Rhododendrons and azaleas are not heavy feeders. If they are healthy and producing nice flowers, a little acid base fertilizer should be applied once a year.
If a large plant is desired, a higher nitrogen fertilizer should be given after the plan is done blooming. This is when the natural growth takes place and will allow time for the new growth to harden before any severe winter weather conditions arrive.
After fertilizing in the spring; water well until early August. Begin tapering off the water at this time to prepare the plant for winter extremes. The only exception would be a new planting which would need continued water to further establish the root system before winter.
Consider growing rhododendrons and azaleas in containers on the deck or patio. They are attractive, adding a variety of form, color and textures to the landscape. The soil in the planter should be 75 percent organic matter and 25 percent good garden loam.
Rhododendrons and azaleas come in many colors from whites and pinks, to reds, oranges and lavender. Varieties can be purchased in bloom from February through the spring and summer, and into fall.
Inter-planting two different plants, because of the benefits each has for the other is called Companion Planting. Some plants need light and others require some shade. Some have deep roots that break up the soil and other short-rooted varieties benefit by having the soil broken up for them.
There are plants that are heavy nitrogen feeders and those that don’t require as much. Legumes, such as clover, peas, beans and alfalfa capture nitrogen from the air for assimilation. They have bacterial nodules on their roots that fix nitrogen from the air, thus building up the nitrogen content in the soil. As an added bonus, the lush root growth of a legume aerates the soil.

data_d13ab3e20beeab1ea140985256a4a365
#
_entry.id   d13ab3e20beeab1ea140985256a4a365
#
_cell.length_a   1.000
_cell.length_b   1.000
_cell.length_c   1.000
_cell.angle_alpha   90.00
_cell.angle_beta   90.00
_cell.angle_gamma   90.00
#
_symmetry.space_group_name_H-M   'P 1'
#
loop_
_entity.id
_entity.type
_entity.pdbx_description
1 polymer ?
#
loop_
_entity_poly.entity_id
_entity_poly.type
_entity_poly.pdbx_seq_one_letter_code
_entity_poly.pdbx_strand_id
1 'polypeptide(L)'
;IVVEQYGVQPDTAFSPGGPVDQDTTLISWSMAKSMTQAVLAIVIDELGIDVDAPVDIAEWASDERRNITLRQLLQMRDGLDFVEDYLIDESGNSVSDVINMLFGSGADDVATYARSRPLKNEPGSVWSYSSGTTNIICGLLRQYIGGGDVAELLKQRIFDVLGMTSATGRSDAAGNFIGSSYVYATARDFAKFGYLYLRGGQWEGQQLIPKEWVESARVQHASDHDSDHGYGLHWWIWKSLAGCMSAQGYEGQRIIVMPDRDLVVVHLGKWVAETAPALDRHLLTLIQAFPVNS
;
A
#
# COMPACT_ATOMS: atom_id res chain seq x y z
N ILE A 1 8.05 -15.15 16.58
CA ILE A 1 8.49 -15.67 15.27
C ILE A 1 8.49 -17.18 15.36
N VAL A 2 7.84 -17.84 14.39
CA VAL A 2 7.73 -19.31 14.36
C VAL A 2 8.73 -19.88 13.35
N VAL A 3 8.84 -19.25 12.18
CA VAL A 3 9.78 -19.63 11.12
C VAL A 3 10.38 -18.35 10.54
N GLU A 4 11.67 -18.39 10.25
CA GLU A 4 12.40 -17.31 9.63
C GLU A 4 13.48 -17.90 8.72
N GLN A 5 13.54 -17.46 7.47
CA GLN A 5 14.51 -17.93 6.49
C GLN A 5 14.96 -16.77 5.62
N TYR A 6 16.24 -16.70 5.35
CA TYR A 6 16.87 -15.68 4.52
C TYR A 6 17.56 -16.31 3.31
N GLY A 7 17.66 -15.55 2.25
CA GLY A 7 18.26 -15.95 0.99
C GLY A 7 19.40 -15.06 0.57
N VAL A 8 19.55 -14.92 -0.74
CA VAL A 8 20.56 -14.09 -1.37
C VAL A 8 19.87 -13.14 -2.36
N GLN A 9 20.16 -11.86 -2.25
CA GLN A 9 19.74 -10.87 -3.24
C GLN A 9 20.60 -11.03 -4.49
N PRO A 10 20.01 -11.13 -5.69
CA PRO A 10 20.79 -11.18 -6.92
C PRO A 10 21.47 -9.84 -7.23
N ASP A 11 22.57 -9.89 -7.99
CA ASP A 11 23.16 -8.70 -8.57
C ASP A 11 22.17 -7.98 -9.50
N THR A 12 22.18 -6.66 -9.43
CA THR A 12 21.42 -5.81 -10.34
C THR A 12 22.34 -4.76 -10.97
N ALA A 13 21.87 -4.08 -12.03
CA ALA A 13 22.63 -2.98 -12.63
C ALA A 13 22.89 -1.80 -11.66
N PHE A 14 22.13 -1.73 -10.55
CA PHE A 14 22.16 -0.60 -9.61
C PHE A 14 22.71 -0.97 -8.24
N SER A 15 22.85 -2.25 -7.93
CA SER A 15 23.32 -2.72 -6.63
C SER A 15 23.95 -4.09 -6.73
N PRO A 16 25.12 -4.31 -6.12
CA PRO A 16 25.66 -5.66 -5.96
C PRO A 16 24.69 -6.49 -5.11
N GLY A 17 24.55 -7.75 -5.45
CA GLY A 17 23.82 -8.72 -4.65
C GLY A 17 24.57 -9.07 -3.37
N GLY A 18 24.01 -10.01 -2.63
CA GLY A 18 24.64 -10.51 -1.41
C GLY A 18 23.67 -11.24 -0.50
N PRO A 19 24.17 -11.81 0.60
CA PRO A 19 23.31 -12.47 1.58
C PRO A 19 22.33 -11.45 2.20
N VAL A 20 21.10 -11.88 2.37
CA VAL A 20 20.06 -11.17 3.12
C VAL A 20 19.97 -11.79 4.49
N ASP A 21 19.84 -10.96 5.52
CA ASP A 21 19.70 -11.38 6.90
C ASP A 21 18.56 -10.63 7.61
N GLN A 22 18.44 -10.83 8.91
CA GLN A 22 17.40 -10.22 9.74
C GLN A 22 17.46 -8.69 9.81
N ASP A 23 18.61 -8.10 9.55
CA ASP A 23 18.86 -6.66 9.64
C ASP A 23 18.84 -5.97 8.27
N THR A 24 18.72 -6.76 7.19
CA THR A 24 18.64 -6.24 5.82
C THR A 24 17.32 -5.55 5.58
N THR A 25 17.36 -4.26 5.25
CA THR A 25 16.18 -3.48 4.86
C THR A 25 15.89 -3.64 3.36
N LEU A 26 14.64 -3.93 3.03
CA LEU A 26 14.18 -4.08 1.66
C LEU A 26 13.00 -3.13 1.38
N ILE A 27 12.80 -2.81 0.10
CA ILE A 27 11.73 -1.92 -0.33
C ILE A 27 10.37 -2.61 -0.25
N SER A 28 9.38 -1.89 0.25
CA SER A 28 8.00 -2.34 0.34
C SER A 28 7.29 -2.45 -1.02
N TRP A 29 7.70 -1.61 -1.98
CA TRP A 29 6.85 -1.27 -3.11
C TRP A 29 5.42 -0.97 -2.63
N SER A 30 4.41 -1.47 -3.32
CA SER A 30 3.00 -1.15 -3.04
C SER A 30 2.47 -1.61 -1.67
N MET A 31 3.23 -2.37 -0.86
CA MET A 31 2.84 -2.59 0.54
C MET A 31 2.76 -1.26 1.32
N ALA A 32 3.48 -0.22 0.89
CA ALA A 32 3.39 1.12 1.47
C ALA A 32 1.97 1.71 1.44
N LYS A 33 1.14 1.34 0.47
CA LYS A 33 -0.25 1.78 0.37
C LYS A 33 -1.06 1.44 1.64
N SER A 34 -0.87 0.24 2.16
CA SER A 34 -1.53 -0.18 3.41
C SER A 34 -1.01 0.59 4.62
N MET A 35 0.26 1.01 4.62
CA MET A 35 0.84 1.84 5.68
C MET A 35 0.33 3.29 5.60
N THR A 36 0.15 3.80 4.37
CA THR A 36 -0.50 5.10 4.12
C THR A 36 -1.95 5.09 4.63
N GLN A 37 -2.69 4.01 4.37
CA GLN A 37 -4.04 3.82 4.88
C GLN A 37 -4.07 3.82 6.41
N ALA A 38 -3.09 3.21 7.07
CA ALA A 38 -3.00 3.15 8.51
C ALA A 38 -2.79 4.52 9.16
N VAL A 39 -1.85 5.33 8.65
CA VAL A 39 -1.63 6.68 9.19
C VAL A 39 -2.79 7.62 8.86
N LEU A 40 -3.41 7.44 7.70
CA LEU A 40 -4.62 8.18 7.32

Corn, on the other hand, is a heavy nitrogen feeder. Inter-planted with a legume such as beans, the two are compatible. Let’s take it a step farther. Plant pole beans, corn and squash or pumpkin seeds in the same planting hole at the same time. The pole beans will grow up the corn stalks and squash or pumpkin plants will act as living mulch keeping the soil moist and suppressing weeds.
Beans also grow well with carrots and cauliflower. Lettuce grows well with beets.
The cabbage family of ‘cole’ crops include broccoli, brussel sprouts, cabbage, kale and kohlrabi. Late cabbage and early potatoes do well together. Dill, sage, rosemary, chamomile, and members of the peppermint family are companion plants to all members of the ‘cole’ crop family.
Chives are commonly taken for granted in the home garden. They are usually never attached by disease or insect. It is said that when chives are planted among roses, they repel aphids.
Cucumbers appreciate some shade and will grow well in alternate rows of early cabbage, early potatoes or corn.
The marigold gives off a substance from its’ roots that kills nematodes in the soil. It has also been reported that tomatoes grow better and produce more fruit with marigolds present. The odor of the foliage and blossoms of the marigold are helpful as a ‘natural’ insect repellent. Planting marigolds randomly throughout the garden is also very pleasing to the eye.
Planted near one another, some types of plants benefit from companion planting.